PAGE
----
Christianity has much to atone for in the way we have treated people with homosexual attractions. If only we were as shocked at the way the media portrays sinful heterosexual activity! It’s too easy to be shocked and disgusted at the sins we aren’t tempted to commit because we have no sympathy for the offender (whereas we are naturally kinder to people who struggle with our same issues.) Jesus didn’t say, “Love one another… except for the gays.” We are all commanded by Christ to love as He loved us and to treat each other with the dignity that comes from being made in the image and likeness of God. It seems clear to me that Dan Savage has never experienced that love from people who claim to know Christ but instead has experienced the opposite. And that’s why I feel such sorrow when I hear him speak.

However, just because people get the Bible wrong doesn’t mean the Bible is wrong. Savage (and others) think the Bible and Christianity is the problem. If that were true then cultures not formed on the Bible should be tolerant and accepting of homosexual behavior… but that is not always the case. In a 2007 Pew Survey that asked if homosexuality should be accepted in society, Latin America, Western Europe, and Central Europe found about half agreeing with that idea. But Southern and Eastern Europe, the Middle East, huge portions of Asia and all of Africa strongly disagreed. It’s hard to suggest that the Bible has influenced predijuce in China and India. (See the study here, page 35.)

And though I feel some sympathy for the man that doesn’t mean I sympathize at all with his position. He’s wrong and I think it was horrible that he used that opportunity with high school teenagers to bash the Bible. He would have been way more effective sharing with those teenagers the pain of being judged and condemned by by people with religious beliefs than attacking Christianity. He was “fighting back” to a group of kids who hadn’t done him any harm. It was immature and inappropriate.

I was proud of the students who walked out on him. It wasn’t “pansy-assed.” It was just the opposite. In Savage’s attempt to teach teens about not discriminating against homosexuals, he became the bully.

The world won’t see it that way. His anti-Christian rhetoric will be justified by “righteous anger” that blames all people of faith for any unjust act done against a person with same sex attraction. More and more in society today, people think to be Christian is to be a bigot. They think that we who believe that sex was made for a man and woman in marriage should hang our head in shame and stay home on voting day to atone for our sins.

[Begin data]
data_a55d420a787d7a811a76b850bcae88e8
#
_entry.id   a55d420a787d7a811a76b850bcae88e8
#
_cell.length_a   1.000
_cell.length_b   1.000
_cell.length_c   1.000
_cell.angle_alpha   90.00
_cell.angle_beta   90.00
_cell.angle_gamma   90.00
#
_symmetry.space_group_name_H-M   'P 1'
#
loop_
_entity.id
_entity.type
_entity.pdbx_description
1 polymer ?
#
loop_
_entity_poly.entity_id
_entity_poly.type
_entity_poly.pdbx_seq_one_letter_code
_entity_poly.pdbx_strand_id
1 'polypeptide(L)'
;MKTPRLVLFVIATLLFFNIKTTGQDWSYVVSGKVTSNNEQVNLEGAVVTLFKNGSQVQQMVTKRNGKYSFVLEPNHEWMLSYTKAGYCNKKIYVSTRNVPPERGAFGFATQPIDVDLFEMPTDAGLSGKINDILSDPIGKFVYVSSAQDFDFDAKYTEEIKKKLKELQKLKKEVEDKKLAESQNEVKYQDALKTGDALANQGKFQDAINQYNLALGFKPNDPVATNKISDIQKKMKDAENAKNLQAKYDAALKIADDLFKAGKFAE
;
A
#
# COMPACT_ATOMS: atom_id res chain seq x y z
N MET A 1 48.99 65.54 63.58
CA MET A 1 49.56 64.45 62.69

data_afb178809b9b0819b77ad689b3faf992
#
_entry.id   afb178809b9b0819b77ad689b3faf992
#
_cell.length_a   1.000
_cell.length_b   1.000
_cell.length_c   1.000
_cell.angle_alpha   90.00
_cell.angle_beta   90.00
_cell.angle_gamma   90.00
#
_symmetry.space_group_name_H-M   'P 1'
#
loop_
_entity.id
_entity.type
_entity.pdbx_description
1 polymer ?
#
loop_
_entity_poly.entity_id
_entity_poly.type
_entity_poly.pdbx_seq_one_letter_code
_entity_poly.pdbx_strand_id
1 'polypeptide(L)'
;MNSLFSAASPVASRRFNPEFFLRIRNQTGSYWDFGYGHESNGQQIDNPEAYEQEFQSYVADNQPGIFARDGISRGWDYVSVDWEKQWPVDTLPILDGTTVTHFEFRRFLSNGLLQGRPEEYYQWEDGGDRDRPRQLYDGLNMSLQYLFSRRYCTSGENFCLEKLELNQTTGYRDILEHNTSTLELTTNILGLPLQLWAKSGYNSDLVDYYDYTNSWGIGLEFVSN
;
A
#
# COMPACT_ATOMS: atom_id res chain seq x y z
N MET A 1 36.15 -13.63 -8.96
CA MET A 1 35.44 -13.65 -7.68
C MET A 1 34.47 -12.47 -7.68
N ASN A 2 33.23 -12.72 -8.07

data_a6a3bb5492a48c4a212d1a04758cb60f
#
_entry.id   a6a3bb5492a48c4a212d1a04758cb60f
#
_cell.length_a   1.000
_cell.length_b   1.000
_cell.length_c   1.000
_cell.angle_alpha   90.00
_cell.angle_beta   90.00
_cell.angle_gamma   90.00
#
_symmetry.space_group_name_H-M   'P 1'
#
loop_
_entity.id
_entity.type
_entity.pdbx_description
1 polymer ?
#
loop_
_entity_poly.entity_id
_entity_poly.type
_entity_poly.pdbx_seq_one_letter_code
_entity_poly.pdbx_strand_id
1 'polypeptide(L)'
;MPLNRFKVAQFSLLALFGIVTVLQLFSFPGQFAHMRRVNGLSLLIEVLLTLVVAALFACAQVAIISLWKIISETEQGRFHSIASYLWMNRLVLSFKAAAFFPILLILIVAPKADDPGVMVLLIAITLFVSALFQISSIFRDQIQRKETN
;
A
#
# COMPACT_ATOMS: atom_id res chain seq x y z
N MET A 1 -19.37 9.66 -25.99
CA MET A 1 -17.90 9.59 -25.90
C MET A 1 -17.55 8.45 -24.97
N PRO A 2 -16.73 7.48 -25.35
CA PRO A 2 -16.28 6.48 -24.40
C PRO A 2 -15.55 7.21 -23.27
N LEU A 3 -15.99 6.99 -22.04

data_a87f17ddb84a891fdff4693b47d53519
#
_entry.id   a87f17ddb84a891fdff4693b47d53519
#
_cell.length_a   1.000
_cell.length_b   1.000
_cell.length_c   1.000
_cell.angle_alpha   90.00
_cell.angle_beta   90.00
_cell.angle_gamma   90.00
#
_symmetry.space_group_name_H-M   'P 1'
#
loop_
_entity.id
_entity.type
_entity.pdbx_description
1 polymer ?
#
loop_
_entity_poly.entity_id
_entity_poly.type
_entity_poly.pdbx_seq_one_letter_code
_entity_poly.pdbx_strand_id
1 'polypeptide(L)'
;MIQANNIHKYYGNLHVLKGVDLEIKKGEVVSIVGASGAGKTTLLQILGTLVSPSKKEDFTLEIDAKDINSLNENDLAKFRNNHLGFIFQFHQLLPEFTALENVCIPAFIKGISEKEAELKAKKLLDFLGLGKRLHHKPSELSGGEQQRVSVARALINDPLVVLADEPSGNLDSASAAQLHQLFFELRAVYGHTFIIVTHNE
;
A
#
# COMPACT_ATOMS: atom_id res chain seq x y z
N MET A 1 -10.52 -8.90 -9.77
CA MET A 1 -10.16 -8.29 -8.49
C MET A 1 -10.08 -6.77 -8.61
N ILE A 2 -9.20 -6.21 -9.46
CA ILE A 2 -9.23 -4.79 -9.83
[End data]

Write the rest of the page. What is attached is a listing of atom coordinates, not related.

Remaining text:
Sadly, many Christians are doing just that. These issues are driving many away from the Church. It reminds me of something the artist formerly known as Ratzinger wrote in 1970 (from his book Faith and the Future, this quote taken from here) :

“The church will become small and will have to start afresh more or less from the beginning.

She will no longer be able to inhabit many of the edifices she built in prosperity. As the number of her adherents diminishes . . . she will lose many of her social privileges. . . As a small society, [the Church] will make much bigger demands on the initiative of her individual members…

The real crisis has scarcely begun. We will have to count on terrific upheavals. But I am equally certain about what will remain at the end: not the Church of the political cult, which is dead already, but the Church of faith. She may well no longer be the dominant social power to the extent that she was until recently; but she will enjoy a fresh blossoming and be seen as man’s home, where he will find life and hope beyond death.” 

Smaller but stronger. A Church who’s strength is built not on the amount of her followers but the depth of her love for God and neighbor.

So how should we treat those who speak against us? With love. How should we behave towards those with same sex attractions? Love. What should we do to those who support and provide abortions? Love. How should we treat our enemies? Love.

But—and forgive me for using a phrase that Savage employed—not a “pansy-ass” love that says that everything is fine no matter what you do. A love that is rooted in truth. A love that is rooted in mercy. A love that is rooted in Jesus Christ.

Our love of God and neighbor means we can’t silent on these issues, no matter what persecution we will face, no matter what people may think of us when we do. And when we speak we must do so “with gentleness and reverence, keeping your conscience clear, so that, when you are maligned, those who defame your good conduct in Christ may themselves be put to shame. For it is better to suffer for doing good, if that be the will of God, than from doing evil.” (1 Peter 3:16-17)

Don’t expect to be understood. Don’t be surprised at the trial. And don’t lose hope for this culture. “Love never fails.” (1 Corinthians 13:8)